1 Timothy 5:1-16 calls upon a church to honour and care for those who are most vulnerable.
In the first post of this series, we observed that the widow of 1 Tim 5 was akin to the ‘vulnerable’ today.
The second observation is this:
I had become a Christian around the age of twenty, it was six months on. One of my new friends, a Christian guy whom I had met at church asked me: ‘How are you enjoying the Christian Life’!
How would you answer that?
I had no idea what to say. ‘Um…it’s good I guess!…I am enjoying finding out more about Jesus…Um…is that what you were asking?’
Seeing my discomfort, he asked ‘Are you enjoying your Personal Devotions?’
Well now I was totally lost! What on earth did he mean by ‘personal devotions’ – is he asking if I have stuffed up like I used too? (the answer was yes, but I didn’t really want to tell him that). Was there something that I was supposed to be doing that I had not read in the manual of How to be a good Christian?!
‘Um, I’m not sure what you mean’ I ventured. ‘Your Quiet Times?’ he said. Nope, still no help. Maybe being a Christian meant that sometime in the day I was supposed to be silent and quiet, and although I didn’t think I was particularly loud, I know that I had not given any thought to the idea of being quiet! Oh help.
Your ‘testimony’ is the testimony of Christ and what he has done in your life. As such for your christian testimony to be worth anything, it should be a testimony to Jesus using you as the example!
The Apostle Peter helpfully challenges Christians to be ready to speak about Jesus when he says:
‘Always be prepared to give an answer to everyone who asks you to give the reason for the hope that you have’ – 1 Peter 3:15
So some tips for writing your testimony…
Humble Ambition! Sounds like an oxymoron, but not when it comes to the gospel of Jesus Christ.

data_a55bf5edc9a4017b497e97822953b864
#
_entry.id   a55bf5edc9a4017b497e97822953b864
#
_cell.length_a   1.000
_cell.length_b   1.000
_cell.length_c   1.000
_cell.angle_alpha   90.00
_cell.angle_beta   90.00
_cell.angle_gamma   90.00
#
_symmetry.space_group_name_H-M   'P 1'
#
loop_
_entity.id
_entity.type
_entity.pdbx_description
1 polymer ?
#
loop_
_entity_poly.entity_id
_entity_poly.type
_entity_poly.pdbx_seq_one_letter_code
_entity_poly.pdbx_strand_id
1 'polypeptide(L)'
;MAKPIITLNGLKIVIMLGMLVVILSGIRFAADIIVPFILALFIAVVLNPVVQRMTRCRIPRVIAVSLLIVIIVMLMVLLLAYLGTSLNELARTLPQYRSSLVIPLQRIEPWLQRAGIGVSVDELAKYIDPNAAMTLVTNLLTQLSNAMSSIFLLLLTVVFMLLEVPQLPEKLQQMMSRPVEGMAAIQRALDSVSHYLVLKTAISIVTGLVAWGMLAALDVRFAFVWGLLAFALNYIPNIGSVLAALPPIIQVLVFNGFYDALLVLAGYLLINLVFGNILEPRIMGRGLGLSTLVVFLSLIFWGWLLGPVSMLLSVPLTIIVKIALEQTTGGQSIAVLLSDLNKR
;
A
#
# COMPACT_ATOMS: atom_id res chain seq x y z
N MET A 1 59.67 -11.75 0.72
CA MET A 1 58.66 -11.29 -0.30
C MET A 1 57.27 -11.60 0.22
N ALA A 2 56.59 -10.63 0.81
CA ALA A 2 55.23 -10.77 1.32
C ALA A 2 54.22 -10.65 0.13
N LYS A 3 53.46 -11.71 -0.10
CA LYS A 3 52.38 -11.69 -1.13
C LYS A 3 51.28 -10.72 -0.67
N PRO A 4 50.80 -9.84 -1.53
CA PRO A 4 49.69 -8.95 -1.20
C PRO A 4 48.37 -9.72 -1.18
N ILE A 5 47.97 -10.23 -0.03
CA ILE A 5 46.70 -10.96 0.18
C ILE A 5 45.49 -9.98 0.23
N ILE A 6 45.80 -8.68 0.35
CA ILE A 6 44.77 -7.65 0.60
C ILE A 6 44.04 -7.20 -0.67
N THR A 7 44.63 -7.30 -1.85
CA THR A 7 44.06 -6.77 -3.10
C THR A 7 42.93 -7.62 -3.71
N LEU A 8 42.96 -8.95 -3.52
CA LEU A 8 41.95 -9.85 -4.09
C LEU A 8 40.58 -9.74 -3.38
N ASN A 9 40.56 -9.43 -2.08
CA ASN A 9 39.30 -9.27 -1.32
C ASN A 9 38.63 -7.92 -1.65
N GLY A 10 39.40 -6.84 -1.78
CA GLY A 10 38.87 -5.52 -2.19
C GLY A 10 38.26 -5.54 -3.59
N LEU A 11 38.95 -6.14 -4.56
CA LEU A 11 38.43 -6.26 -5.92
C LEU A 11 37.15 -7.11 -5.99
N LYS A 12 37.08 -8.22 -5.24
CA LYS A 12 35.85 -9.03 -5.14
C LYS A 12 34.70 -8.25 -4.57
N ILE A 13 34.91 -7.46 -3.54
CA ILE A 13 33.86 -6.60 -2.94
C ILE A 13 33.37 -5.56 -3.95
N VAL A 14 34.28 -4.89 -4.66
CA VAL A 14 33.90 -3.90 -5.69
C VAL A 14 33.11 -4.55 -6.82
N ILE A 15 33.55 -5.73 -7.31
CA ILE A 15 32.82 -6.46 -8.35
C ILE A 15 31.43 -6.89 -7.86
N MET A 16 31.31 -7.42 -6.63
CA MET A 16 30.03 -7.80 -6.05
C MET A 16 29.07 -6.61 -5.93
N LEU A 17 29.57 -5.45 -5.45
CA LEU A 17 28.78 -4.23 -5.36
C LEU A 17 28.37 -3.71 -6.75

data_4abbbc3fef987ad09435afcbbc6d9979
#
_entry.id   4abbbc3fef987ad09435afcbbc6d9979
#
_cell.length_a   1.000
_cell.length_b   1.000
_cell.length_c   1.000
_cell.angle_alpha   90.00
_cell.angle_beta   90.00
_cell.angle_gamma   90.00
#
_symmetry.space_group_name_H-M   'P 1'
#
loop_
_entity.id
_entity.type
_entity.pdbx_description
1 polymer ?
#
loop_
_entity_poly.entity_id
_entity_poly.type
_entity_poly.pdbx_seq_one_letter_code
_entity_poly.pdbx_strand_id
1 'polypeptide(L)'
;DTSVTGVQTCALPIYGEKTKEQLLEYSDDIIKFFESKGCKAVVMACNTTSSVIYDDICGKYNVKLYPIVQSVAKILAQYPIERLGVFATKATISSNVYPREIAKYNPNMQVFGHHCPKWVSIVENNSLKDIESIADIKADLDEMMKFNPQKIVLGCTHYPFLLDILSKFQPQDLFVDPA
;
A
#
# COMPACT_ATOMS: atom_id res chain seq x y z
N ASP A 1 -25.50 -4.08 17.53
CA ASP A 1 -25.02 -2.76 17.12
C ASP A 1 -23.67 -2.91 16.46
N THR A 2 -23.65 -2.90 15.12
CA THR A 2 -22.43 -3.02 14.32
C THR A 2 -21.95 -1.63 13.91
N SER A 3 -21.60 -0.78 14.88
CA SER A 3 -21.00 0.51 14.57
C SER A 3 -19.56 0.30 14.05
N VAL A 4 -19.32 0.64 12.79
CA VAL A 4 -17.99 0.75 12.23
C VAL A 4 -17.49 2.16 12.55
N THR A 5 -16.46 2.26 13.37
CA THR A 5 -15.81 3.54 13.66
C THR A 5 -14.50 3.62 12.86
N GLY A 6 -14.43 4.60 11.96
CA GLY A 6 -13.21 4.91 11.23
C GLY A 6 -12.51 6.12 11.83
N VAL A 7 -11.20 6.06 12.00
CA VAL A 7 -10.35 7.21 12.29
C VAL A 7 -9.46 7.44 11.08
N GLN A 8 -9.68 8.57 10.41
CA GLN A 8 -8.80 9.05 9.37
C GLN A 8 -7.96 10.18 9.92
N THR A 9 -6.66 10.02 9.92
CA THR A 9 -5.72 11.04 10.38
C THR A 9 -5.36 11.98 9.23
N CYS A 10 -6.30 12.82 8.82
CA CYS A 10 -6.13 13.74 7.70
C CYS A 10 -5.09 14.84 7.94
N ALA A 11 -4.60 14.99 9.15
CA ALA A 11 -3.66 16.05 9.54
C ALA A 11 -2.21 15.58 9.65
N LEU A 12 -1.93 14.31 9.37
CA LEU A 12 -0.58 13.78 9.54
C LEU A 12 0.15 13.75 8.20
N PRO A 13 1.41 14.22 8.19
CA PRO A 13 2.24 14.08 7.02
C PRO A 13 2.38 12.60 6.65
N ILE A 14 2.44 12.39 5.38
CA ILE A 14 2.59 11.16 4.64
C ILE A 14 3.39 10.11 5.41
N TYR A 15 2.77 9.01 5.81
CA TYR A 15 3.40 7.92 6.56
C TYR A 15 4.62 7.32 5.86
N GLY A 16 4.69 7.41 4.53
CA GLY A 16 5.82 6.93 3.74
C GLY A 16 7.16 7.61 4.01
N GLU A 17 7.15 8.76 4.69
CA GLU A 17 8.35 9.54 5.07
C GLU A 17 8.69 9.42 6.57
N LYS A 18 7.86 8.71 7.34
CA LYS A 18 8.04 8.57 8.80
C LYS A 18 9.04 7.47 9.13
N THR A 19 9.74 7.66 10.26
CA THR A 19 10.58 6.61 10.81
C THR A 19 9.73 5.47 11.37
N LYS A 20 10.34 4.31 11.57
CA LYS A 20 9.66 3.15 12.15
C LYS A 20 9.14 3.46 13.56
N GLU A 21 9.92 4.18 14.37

To be ambitious for the lost is demonstrated in a Christian who puts the needs of others before themselves. Paul says ‘in humility, consider others better than yourselves’ (Phil 2:3). This is not a statement of worth – it is a statement of purpose. As Christ did, the Christian can and should humble themselves in order to be a servant of others – even to the point of loss.
To be so captured by the gospel of Christ that you willingly sacrifice your own interests for the sake of others and the glory of God – is ambitious.
Let me offer five suggestions for putting this into practice at Church (thankful that so many in our Church family are shining examples of this principle)…
I struggle to pray. Prayer for me is not natural, it feels labored, it gets in the way of the ‘flow’ of my day. But I should pray.
Now I feel guilty.
I know that Christians should pray. Jesus taught me to pray (Matt 6:5-15) and his apostles called me to pray (Col 4:2) and to pray continually (1 Thess 5:17). Oh help.
J.C. Ryle (1816-1900) who was a prolific preacher and writer and also the Bishop of Liverpool suggested that private prayer is the most neglected of all Christian duties and asked the question ‘Do you Pray?’